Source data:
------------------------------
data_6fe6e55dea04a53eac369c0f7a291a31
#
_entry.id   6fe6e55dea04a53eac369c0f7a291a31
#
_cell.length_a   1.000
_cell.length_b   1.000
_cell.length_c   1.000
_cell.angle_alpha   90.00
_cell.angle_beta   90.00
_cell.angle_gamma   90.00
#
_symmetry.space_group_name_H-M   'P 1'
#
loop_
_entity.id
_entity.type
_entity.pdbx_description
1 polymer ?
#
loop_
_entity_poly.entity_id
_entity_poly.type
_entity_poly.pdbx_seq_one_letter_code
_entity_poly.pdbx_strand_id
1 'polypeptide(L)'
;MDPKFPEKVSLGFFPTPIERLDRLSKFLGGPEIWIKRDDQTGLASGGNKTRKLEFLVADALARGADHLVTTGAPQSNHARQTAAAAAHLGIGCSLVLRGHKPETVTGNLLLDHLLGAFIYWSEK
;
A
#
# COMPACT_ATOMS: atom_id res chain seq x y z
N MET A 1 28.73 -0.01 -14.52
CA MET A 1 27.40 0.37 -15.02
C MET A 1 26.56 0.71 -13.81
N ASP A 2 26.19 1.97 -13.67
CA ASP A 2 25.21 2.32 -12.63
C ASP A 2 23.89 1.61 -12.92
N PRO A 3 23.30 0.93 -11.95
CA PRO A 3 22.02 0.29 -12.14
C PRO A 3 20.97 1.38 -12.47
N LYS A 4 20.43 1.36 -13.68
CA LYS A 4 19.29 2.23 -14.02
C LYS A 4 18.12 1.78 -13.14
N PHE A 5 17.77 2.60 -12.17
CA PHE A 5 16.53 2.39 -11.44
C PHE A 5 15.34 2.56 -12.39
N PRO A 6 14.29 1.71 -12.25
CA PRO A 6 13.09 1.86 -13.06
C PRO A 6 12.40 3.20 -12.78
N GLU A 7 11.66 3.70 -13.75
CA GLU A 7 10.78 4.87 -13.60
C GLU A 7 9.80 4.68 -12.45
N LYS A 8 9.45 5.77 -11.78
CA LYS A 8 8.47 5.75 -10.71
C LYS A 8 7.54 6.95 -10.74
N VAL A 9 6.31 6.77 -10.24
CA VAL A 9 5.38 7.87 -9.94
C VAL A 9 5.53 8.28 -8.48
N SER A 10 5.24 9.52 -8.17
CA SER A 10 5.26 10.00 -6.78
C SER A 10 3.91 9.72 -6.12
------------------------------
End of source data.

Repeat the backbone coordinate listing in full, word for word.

data_6fe6e55dea04a53eac369c0f7a291a31
#
_entry.id   6fe6e55dea04a53eac369c0f7a291a31
#
_cell.length_a   1.000
_cell.length_b   1.000
_cell.length_c   1.000
_cell.angle_alpha   90.00
_cell.angle_beta   90.00
_cell.angle_gamma   90.00
#
_symmetry.space_group_name_H-M   'P 1'
#
loop_
_entity.id
_entity.type
_entity.pdbx_description
1 polymer ?
#
loop_
_entity_poly.entity_id
_entity_poly.type
_entity_poly.pdbx_seq_one_letter_code
_entity_poly.pdbx_strand_id
1 'polypeptide(L)'
;MDPKFPEKVSLGFFPTPIERLDRLSKFLGGPEIWIKRDDQTGLASGGNKTRKLEFLVADALARGADHLVTTGAPQSNHARQTAAAAAHLGIGCSLVLRGHKPETVTGNLLLDHLLGAFIYWSEK
;
A
#
# COMPACT_ATOMS: atom_id res chain seq x y z
N MET A 1 28.73 -0.01 -14.52
CA MET A 1 27.40 0.37 -15.02
C MET A 1 26.56 0.71 -13.81
N ASP A 2 26.19 1.97 -13.67
CA ASP A 2 25.21 2.32 -12.63
C ASP A 2 23.89 1.61 -12.92
N PRO A 3 23.30 0.93 -11.95
CA PRO A 3 22.02 0.29 -12.14
C PRO A 3 20.97 1.38 -12.47
N LYS A 4 20.43 1.36 -13.68
CA LYS A 4 19.29 2.23 -14.02
C LYS A 4 18.12 1.78 -13.14
N PHE A 5 17.77 2.60 -12.17
CA PHE A 5 16.53 2.39 -11.44
C PHE A 5 15.34 2.56 -12.39
N PRO A 6 14.29 1.71 -12.25
CA PRO A 6 13.09 1.86 -13.06
C PRO A 6 12.40 3.20 -12.78
N GLU A 7 11.66 3.70 -13.75
CA GLU A 7 10.78 4.87 -13.60
C GLU A 7 9.80 4.68 -12.45
N LYS A 8 9.45 5.77 -11.78
CA LYS A 8 8.47 5.75 -10.71
C LYS A 8 7.54 6.95 -10.74
N VAL A 9 6.31 6.77 -10.24
CA VAL A 9 5.38 7.87 -9.94
C VAL A 9 5.53 8.28 -8.48
N SER A 10 5.24 9.52 -8.17
CA SER A 10 5.26 10.00 -6.78
C SER A 10 3.91 9.72 -6.12